Calculus, An Introduction

Introduction

Integral calculus, which measures the area of various shapes that don't have convenient, straight-line boundaries, began long before the birth of Christ.  Differential calculus, which deals with the instantaneous rate of change of a varying quantity, did not arise until the 17th century.  Still, we present differential calculus first, because it is easier to understand.  Then we develop integral calculus, and finally we show how they are related to each other.  Most text books take this approach - but not all.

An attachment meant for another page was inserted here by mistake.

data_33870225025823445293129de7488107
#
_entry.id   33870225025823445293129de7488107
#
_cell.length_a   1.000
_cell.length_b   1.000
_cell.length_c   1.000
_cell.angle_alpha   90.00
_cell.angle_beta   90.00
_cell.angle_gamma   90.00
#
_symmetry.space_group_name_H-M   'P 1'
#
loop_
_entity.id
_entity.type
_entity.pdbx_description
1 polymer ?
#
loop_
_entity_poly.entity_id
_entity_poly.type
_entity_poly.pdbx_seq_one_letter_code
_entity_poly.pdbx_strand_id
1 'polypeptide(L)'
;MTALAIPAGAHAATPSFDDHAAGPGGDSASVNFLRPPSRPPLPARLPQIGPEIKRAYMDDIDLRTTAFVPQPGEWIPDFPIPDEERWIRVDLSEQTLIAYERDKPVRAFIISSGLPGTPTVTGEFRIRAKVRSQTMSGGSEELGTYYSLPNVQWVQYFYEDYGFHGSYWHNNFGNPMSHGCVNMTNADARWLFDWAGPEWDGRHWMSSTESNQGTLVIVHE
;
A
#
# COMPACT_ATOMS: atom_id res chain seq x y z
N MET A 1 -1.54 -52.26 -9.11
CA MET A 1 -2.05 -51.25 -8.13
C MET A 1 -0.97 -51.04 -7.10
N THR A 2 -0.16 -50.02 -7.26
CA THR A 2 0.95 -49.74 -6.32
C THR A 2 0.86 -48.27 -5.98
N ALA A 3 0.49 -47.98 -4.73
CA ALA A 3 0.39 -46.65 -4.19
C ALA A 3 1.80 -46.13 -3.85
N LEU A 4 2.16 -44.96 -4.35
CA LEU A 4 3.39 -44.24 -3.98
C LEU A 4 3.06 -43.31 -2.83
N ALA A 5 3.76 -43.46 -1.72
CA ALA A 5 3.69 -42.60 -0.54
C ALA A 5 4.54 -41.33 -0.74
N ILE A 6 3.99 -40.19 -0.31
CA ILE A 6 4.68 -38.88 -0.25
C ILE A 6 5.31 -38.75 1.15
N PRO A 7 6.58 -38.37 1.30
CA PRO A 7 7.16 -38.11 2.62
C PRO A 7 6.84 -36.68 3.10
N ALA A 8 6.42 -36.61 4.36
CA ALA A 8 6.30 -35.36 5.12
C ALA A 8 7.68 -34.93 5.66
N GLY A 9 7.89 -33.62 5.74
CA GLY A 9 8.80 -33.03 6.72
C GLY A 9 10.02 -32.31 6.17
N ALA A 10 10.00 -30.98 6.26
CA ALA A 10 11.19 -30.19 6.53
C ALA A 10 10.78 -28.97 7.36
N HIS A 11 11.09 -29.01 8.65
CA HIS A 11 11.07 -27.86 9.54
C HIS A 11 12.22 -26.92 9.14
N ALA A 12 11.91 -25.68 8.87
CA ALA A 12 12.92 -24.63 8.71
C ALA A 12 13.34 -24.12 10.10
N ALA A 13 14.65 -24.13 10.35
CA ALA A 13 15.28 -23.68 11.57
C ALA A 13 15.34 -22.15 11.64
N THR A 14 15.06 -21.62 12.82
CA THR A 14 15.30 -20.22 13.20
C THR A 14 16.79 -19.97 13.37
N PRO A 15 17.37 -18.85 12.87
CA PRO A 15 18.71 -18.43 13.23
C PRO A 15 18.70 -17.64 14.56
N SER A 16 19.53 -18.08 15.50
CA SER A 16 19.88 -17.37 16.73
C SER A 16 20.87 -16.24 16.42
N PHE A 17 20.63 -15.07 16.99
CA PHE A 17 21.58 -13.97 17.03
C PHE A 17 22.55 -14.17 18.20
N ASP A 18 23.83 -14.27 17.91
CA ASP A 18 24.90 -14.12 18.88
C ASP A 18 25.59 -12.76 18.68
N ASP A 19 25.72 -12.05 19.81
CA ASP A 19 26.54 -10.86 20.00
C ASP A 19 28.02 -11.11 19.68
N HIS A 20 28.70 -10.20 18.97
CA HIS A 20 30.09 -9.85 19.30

Calculus rests on a foundation of limits and sequences.  Some people never worry about this foundation, and you can definitely get to the moon without it, but if you want to be rigorous, you should review the section on limits first.

Both Newton (biography) and Leibniz (biography) developed calculus independently, using slightly different notation, and argued over who deserved the credit for years after the fact.